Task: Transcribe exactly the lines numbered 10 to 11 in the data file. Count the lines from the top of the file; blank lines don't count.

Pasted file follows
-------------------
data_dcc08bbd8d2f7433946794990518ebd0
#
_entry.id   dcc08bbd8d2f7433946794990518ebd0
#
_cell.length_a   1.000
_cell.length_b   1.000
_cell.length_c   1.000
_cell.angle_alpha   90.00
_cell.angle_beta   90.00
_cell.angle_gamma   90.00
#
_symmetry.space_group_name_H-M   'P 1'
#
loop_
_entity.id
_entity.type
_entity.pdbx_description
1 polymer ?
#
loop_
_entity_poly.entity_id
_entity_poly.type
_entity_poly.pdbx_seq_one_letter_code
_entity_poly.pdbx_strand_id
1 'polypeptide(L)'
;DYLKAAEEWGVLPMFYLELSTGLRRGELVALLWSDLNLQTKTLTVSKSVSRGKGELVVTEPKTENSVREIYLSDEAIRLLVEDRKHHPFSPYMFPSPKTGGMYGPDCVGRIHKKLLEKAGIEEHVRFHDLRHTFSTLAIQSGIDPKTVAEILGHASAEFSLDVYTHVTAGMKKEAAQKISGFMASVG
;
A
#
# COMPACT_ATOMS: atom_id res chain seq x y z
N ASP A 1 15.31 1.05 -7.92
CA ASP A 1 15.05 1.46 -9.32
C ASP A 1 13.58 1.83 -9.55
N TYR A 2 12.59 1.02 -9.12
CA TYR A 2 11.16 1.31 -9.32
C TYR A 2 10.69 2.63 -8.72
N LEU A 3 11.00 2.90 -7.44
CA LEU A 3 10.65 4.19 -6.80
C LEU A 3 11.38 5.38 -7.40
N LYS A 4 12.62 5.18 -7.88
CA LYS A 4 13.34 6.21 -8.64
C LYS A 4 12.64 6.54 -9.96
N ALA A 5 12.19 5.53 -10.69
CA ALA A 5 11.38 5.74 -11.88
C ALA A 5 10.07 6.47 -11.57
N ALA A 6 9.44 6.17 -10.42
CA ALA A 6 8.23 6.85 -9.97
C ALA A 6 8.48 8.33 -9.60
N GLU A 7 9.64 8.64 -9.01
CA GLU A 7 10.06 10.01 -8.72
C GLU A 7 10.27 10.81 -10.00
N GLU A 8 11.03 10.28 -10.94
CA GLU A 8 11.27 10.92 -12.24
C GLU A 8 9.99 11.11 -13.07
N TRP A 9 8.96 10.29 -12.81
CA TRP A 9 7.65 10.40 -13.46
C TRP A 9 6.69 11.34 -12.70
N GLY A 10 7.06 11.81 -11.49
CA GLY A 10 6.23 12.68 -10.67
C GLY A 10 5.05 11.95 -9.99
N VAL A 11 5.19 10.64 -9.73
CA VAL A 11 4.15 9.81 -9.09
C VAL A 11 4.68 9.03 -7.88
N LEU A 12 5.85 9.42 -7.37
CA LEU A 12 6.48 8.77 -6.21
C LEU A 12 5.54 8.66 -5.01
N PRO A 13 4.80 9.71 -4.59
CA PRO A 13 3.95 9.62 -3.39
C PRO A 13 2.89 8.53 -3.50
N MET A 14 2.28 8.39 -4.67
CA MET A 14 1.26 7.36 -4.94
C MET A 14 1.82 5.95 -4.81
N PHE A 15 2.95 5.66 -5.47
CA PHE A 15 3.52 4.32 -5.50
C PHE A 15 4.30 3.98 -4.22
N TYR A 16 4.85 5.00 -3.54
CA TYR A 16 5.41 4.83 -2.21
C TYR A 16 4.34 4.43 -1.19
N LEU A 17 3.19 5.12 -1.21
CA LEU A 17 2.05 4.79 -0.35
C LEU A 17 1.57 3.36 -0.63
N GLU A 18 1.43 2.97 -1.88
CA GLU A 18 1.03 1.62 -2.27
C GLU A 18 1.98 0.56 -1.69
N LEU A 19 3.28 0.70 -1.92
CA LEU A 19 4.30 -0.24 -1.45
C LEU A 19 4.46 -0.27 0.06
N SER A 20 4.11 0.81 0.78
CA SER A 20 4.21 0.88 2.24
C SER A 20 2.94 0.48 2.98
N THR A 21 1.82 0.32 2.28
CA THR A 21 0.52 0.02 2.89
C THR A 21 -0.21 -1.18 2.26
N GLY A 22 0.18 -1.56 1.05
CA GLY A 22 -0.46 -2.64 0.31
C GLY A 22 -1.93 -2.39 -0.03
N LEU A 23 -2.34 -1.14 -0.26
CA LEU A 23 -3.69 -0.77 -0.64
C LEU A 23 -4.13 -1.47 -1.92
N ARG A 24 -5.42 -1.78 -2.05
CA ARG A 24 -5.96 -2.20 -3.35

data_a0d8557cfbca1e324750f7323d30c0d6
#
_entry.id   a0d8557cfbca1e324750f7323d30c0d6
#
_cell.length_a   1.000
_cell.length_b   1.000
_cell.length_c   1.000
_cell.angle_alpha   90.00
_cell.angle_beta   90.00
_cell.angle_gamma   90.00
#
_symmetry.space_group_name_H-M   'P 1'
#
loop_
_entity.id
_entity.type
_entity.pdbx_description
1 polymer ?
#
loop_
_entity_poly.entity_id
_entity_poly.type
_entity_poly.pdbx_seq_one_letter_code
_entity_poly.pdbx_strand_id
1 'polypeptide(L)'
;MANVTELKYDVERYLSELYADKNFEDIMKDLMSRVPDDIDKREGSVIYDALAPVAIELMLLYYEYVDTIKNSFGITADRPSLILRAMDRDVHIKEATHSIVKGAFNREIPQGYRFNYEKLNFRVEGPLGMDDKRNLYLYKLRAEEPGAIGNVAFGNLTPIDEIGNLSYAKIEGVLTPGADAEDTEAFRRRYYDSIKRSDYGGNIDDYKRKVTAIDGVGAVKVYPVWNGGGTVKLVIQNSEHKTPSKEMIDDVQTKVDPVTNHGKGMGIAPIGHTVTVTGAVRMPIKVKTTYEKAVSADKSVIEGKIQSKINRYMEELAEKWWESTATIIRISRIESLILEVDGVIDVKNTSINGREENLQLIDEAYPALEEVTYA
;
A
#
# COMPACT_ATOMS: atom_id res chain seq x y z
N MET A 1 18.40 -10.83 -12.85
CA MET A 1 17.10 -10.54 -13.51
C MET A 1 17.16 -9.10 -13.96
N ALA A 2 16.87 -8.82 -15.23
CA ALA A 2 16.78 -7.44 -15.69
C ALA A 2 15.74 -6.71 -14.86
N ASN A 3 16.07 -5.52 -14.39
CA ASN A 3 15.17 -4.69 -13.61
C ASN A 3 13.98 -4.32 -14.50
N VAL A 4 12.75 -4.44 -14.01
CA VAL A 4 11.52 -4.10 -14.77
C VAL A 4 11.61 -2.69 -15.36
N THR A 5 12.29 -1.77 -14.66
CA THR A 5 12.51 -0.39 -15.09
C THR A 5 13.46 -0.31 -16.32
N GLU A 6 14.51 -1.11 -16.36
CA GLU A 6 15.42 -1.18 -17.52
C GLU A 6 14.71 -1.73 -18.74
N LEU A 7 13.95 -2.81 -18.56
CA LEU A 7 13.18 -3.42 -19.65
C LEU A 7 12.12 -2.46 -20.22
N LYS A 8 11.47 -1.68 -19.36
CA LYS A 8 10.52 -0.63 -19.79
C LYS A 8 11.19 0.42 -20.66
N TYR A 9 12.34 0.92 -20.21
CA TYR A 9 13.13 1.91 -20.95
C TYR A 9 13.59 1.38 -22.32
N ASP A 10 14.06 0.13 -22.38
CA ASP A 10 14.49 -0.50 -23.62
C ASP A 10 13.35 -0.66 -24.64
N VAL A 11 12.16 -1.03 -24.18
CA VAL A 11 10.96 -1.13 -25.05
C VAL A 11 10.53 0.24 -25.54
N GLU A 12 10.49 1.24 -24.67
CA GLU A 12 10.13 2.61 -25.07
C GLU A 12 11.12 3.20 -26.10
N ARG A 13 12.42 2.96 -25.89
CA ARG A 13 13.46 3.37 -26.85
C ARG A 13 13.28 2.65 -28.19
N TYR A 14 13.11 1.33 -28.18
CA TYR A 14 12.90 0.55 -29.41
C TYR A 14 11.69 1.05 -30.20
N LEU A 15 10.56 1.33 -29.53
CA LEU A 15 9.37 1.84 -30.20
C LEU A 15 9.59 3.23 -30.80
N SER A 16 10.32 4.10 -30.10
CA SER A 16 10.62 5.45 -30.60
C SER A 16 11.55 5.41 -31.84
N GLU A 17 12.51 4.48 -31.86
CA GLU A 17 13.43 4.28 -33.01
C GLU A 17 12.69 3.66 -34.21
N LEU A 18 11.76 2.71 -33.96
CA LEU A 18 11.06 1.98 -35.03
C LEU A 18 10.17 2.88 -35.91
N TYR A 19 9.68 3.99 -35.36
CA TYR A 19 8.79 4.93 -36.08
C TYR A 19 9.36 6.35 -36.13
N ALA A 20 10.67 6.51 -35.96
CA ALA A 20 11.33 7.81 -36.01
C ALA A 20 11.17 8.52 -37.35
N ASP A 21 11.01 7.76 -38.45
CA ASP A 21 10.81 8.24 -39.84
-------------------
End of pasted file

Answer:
_cell.angle_gamma   90.00
#